Patterson’s contract expired after the season (he originally signed a two year deal with Lancaster in 2005), but he was comfortable with the Yanks and agreed to a one year Major League deal to return to the club in late November. He was added to the 40-man roster, and became the first Gateway Grizzly and Lancaster Barnstormer alumni added to a ML 40-man in either franchises’ history. As a professional baseball player, Patterson’s career line is 565 IP, 488 H, 189 ER, 127 BB, 581 K. As a reliever that line improves to 189.2 IP, 124 H, 40 BB, 228 K.
Patterson is a giant on the mound, standing 6′-7″, 230 lbs. His fastball velocity is just average, sitting at 89-91 even out of the ‘pen, but it plays up because he throws on an extreme downhill plane and has excellent command of the pitch, hence the low walk totals. Patterson’s best secondary pitch is a big ol’ loopy curveball, a slow bender that is most effective when he uses it as a change of pace pitch. He’s worked with organization pitching guru Nardi Contreras on adding a slider, but that experiment failed and he’s now trying to learn a splitter. He has a deceptive, right over-the-top pitching motion – here’s the best clip of it I can find.
Patterson has certainly found his niche in the bullpen; he gives up about 2 fewer hits per 9 IP and strikes out about 4 more batters per 9 IP working in relief. He’s also said that he enjoys the role more and it helps him stay fresh over the course of the season. He’s been playing baseball professionally for six years now, so he’s got experience in all sorts of roles on all sorts of teams. He’s also supremely durable, and has never missed time with injury.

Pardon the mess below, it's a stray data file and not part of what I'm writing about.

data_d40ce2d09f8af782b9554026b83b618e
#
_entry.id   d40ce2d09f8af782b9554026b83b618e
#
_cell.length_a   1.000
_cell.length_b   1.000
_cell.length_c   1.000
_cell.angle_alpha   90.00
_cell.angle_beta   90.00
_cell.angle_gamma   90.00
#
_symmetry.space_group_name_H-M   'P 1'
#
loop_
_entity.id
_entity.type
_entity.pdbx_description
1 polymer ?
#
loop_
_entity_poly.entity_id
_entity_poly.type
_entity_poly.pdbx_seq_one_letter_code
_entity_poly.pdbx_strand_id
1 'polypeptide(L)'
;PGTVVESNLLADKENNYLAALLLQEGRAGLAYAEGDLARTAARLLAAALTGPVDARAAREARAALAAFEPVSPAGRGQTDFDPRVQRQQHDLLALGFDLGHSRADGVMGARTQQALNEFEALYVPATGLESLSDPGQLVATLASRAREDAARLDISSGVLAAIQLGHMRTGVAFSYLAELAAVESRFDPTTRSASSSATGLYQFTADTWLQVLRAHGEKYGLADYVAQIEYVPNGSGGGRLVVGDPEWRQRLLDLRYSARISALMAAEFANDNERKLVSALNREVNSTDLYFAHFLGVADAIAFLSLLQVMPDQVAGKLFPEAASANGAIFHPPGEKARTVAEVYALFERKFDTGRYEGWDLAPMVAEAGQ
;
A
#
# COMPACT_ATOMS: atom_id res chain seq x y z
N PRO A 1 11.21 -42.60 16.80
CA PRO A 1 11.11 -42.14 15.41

Patterson had a weird little ritual in college and Indy ball where he did a bunch of push-ups prior to warming up because he said it makes him feel stronger on the mound. I haven’t been able to find anything to confirm that he still does this, but if nothing else it gives him a mental edge. Oh, and Patterson also gets ginormous brownie points for having his own site, complete with a bad-ass little intro.
At 28 years old, Patterson is no spring chicken. He’s basically in his prime right now and has zero physical projection left. He’ll occasionally leave pitches up and over the plate (it’s hard to hit the bottom of the zone as a 6′-7″ pitcher coming over the top on a 15″ mound) and can be prone to the long ball (about one homer given up every 10 innings, although his HR rate has dropped big time since moving to the ‘pen). His GB/FB ratios are consistently well-under 1.00. Patterson’s delivery is very reminiscent of Brad Penny’s with a violent head jerk and a pretty big recoil. That’s typically a recipe for shoulder trouble.
Now that he’s on the 40-man, Patterson is closer to the bigs than he’s ever been. The Yanks will give him a real long look in Spring Training, and a big league bullpen spot is basically his to lose. If he doesn’t break camp with the Yanks, he’ll head to Triple-A Scranton and be among the first called up when the inevitable injury/suckiness strikes.
It’s hard not to root for a guy like Patterson – the ultimate underdog, a guy who’s had to earn everything he’s accomplished in baseball. Patterson is yet another example of the Yanks ability to mine the Indy leagues for talent, and it’ll be quite a sight if he and fellow former Indy baller Edwar Ramirez are ever warming up in the bullpen side-by-side for the $200M Yankees. Patterson is what he is, but what he is is pretty darn good. At worse he should be an effective middle man right away for the Yanks, but his pitching package and mentality could have him setting up games in the future. Scott Patterson is a great baseball story, and I don’t think I’m alone when I say I’m pulling for him to do well.